9 p.m. Seeing Gregory House wake up in a stupor after another all-night pill bender is nothing new…but watching him wake up in a crack den (of a dilapidated building) with a former patient lying dead next to him (from an OD), a fire raging outside and the ghost (?) of the late Kutner hovering in the room may be the worst situation TV’s most cynical doc has ever been in. This is going to be a great hour of television. House is going to take us for one last crazy ride!
9:11 The dead guy turns out to be a former patient with a heroin habit. House is retracing the events that led up his current predicament. His sub-conscious is embodied by Kutner who committed suicide at the beginning of Season 5, which caused House great grief and guilt at the time. House is both trying to figure out what’s going on and reflecting on his own life and its purpose. Powerful line from Kutner to the bleary House who may also be contemplating suicide: “Death’s not interesting. You exist for what’s interesting–puzzles, ideas, analysis. Death is the opposite of a cool puzzle. It’s eternal nothingness. But you don’t find life interesting anymore.”
Suddenly Kutner disappears and in his place is Amber (former intern to House and fiance to Wilson who died in a bus crash at the end of Season 4) who begins exploring what House cares about in life.
9:25 pm Foreman and Wilson (who is dying from brain cancer) are wondering if House is in some kind of trouble. He’s left rotting food in his office and he bailed on an appointment with a high-end call girl. 🙂 House tries to leave the building that is quickly becoming engulfed in flames and he falls through the floor. As he sits upright, his sub-conscious has now become Stacey a former flame of House who was in Season 2.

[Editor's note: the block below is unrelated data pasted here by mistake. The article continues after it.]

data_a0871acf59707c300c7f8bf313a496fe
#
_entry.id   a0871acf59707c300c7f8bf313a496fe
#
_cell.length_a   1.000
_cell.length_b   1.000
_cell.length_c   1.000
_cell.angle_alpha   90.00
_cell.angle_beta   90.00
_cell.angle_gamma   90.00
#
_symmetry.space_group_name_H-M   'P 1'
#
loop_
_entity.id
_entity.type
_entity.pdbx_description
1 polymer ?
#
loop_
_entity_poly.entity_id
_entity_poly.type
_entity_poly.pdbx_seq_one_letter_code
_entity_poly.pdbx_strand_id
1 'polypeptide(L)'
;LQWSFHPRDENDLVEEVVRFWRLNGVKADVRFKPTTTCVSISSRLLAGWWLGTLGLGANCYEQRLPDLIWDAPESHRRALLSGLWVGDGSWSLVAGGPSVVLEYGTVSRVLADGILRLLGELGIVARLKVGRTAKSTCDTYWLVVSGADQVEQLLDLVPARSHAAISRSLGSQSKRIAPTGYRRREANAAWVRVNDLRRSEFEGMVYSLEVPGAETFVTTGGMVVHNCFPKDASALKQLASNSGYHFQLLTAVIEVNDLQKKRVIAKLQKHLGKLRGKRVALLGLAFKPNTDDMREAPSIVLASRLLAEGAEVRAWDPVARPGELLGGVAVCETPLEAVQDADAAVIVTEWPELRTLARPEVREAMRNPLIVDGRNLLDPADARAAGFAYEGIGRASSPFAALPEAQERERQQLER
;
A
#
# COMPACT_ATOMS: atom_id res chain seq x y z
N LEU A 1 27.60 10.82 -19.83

With Stacey, House starts to wonder about belief in God. Stacey says to him: “You gotta have something to hold onto…what about love?” Will House, after eight seasons, find something to hold onto beside himself?
9:45 Cameron is now taken the form of House’s sub-conscious and is trying to get him to accept his fate, that he will die in the burning building. Foreman and Wilson are on the scene, giving the slight possibility that House might survive.
House recalls the relationship with the patient/heroin addict and how he is trying to get him to take the fall for the prank in last week’s episode. Cameron the sub-conscious tells him that he’s a coward and he’s committing a cowardly act.
“You’re right but I can change” House replies as he gets up off the floor. He appears in the doorway of the building about to walk out. Wilson and Foreman run up. The fire engines have arrived. But then a rafter falls in front of house followed by a swirl of flames and then…BOOM! The close up of Wilson’s shocked face conveys that this may be the end of House’s character.
9:50 Coroner confirms its House’s body that is pulled out of the building. House is dead. The funeral begins and everyone begins paying their respects. All of the characters who had close relationships with House are there, except for Cuddy (It fits the storyline but still a bummer not to see Lisa Eldestein make a cameo).